10. Steve S says:

    Hey Todd,
    I have a full basement with the backside being a full 8′ walk out block wall with a 4′ frost footing under that. this wall is very large (about 38-40′) and I loose a lot of heat through that wall every winter. Id like to insulate that wall but I want to make sure it is done right. there is also a curtain drain around the outside of the basement floor that moisture can drain into. (typical) I was wondering, do I seal the wall? do I stud right against it? if I use hard foam insulation do I attach that to the wall, the back of the studs or stud against the foam board? leave an air gap between the block wall and foam board? hang any plastic on the block wall?

    • Todd Fratzel says:

      Steve – I’d install 2″ of XPS foam board in front of that wall, and seal all the seams well. Then I’d frame a wall in front of it (the framing can be tight to the foam, which helps hold the foam up). Insulate the stud wall (Roxul is a great product in the basement), do not use a vapor barrier.

      Good luck.

      • Steve S says:

        Hey Todd, thanks for the advice. Would you recommended doing this to all the walls? Or just the walkout wall? Figuring the wall opposite is completely under grade and the two side walls are 3/4 under grade? Or would it be ok to just foam board and insulate the box?

        • Todd Fratzel says:

          I recommend insulating every wall in the basement. The foundation walls need to be done with the foam board detail, the question then is for the framed walls. For those I again like using foam. No vapor barrier for either application.

      • Steve S. says:

        Hey Todd,
        One last question, you said no vapor barrier, did you mean on the block or insulation? Should the batts be unfaced?
        Thanks again
        Steve

  11. Ron Marr says:

    In the process of insulating a typical Midwest walk out basement. My project is much like Andrew’s in the first comment on this article.
    One of the basement poured concrete 8″ thick walls is approximately 38 feet long. The first 9 feet of the wall is the full 9 (yes 9) feet high; then the next 14 feet has a 6 foot high concrete knee wall followed by a 4 foot high concrete knee wall for the remainder of the wall. On top of all the concrete knee walls a typical 2 x 6 stud wall has been framed in filled with unfaced fiberglass and of course covered with poly.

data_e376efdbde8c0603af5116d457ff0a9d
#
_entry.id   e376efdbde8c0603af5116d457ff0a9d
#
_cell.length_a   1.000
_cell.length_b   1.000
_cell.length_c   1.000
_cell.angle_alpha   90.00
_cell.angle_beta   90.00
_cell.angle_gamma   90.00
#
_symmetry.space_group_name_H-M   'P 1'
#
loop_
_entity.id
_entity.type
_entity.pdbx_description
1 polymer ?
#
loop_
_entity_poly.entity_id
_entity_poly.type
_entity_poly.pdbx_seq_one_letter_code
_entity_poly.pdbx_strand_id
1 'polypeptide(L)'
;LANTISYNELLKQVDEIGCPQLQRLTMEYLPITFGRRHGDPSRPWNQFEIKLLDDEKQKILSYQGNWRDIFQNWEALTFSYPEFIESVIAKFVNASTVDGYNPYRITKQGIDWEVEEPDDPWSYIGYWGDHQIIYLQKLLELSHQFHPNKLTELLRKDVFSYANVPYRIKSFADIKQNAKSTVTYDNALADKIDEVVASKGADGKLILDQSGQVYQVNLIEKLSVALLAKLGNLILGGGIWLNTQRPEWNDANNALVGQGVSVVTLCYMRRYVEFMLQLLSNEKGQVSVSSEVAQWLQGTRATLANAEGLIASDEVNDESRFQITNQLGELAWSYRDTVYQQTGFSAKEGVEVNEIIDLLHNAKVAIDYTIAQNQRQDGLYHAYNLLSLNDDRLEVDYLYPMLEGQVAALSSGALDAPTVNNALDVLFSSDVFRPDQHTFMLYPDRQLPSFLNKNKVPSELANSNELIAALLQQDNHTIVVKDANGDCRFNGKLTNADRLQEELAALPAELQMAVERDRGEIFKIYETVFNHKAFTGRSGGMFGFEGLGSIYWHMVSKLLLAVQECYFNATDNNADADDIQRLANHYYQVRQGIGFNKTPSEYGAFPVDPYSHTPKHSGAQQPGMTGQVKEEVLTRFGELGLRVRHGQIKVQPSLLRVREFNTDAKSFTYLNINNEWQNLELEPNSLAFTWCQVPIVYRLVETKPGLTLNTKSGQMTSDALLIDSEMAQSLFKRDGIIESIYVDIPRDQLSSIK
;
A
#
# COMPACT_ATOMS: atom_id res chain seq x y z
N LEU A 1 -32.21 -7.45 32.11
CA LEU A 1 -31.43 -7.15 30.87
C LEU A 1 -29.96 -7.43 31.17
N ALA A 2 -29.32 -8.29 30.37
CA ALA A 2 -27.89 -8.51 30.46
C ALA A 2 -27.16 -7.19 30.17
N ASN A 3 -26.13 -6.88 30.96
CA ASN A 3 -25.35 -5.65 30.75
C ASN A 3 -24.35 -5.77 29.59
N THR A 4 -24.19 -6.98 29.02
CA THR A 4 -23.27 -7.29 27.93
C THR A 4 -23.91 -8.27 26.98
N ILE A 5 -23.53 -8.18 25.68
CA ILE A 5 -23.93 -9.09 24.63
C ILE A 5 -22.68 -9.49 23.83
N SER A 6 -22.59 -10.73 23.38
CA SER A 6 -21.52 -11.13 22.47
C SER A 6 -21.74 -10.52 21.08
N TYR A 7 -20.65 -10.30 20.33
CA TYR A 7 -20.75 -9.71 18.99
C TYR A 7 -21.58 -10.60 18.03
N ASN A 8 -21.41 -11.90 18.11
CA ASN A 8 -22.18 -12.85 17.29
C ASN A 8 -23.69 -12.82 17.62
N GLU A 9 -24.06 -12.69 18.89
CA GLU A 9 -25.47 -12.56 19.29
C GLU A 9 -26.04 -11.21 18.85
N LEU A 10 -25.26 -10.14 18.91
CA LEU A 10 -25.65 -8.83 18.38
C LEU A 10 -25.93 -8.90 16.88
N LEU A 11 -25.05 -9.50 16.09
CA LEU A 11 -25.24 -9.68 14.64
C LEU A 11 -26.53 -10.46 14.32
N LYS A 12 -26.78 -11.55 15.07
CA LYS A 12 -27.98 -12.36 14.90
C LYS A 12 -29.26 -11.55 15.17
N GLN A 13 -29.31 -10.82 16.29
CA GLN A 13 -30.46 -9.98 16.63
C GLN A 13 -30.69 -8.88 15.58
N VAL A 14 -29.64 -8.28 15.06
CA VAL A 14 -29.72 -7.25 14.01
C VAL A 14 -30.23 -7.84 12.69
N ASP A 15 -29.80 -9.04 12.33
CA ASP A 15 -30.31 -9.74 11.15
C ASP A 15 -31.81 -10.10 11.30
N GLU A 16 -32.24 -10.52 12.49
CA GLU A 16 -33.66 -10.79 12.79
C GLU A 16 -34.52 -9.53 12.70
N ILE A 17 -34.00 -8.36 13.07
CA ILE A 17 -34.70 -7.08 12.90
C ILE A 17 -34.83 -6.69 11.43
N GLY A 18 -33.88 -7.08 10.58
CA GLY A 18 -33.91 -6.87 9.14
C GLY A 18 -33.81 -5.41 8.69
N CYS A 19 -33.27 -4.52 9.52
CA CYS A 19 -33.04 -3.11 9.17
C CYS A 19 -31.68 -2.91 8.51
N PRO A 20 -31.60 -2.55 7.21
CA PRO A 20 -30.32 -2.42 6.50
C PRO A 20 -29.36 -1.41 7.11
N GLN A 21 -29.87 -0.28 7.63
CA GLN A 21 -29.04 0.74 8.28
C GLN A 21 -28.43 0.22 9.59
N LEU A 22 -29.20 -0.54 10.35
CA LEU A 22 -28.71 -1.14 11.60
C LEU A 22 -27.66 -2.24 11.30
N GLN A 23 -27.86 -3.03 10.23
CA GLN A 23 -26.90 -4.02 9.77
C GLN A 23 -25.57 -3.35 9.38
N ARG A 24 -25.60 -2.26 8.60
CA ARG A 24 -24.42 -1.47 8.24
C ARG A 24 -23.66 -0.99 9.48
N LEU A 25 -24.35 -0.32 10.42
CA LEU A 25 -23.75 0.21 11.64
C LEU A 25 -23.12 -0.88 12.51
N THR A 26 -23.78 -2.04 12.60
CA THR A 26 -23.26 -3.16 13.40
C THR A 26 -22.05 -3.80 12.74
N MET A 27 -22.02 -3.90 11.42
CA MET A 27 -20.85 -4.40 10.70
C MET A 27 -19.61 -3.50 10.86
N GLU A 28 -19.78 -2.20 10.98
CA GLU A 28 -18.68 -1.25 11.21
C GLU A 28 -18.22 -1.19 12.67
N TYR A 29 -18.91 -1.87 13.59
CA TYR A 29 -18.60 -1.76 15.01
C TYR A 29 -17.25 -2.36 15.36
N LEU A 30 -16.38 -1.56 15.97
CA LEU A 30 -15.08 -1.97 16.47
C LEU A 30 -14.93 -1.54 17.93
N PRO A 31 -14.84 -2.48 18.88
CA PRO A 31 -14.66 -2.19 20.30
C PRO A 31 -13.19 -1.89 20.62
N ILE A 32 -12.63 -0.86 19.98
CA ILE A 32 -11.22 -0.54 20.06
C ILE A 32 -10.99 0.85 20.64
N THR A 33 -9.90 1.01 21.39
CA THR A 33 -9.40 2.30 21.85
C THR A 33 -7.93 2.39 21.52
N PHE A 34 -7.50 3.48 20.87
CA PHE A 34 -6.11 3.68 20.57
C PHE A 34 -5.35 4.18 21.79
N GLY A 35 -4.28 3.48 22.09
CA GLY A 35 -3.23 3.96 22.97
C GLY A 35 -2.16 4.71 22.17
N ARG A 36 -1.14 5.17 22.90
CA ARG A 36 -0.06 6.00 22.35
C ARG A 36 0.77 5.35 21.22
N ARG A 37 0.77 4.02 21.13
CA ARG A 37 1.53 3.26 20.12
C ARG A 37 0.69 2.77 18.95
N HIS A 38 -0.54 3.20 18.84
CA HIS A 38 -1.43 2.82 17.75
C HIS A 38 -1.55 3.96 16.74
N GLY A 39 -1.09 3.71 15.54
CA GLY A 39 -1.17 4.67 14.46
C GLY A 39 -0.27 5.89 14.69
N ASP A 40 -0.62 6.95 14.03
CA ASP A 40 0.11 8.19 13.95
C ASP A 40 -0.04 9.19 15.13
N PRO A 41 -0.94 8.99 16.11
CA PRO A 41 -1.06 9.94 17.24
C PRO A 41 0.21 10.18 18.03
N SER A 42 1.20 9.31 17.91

I’d like to remove the fiberglass in the stud cavities since there appears to be significant air infiltration and replace it with foamed in foam board and fiberglass and cover with drywall.
    On the poured cement, I would like to use Dow’s 1 1/2
    ” slotted edge XPS which is attached using a 1 x 3 furring strip covered by drywall creating about a 3 1/2 inch “ledge” – about 2″ of which would be un-insulated concrete – between the knee wall and the sole plate of the stud wall. Because of plumbing it is nearly impossible to put another framed wall in place where the concrete knee run.
    Any suggestions on how to handle the “ledges” being created?
    Thanks

    • Todd Fratzel says:

      Can you put insulation on top of the ledge? The rest of the plan sounds good.

      • Ron says:

        Should be able to glue 1 1/2 inch XPS to the cement part of the ledge and then out to the foam attached to the cement knee wall without problem.
        Where I get stumped is how to attach the drywall to cover the foam on the ledge. Is gluing the drywall to the foam enough and then how would you attach the metal edge for the drywall?

  12. Cliff Steenberg says:

    I used your method of insulation, 2″ Dow blue foam insulation board installed directly against the outer sheathing in the stud cavity and sealed on the edges with Great Stuff spray foam, with fiberglass batt insulation installed against the foam board, in the framed wall that sits on top of a 4′ poured foundation wall.
    My intention is to do this to the rest of my framed walk out walls as well. I did this back in August of 2015.
    I put up a stud wall against the blue foam insulation on the foundation walls that I also installed per your instructions.
    It wasn’t until after New Years that I finally got around to doing the electrical so that I was ready for the building inspector to look at my work before putting up drywall.
    When he came, one of the first things he did was to lift the fiberglass insulation to look at the blue foam board installation. Frost had formed on the inside of the foam board, causing the fiberglass to stick to it. I live in Wisconsin.
    You explained in your article that by not installing a vapor barrier over the fiberglass insulation, moisture wouldn’t form in the wall cavity. But it did anyway.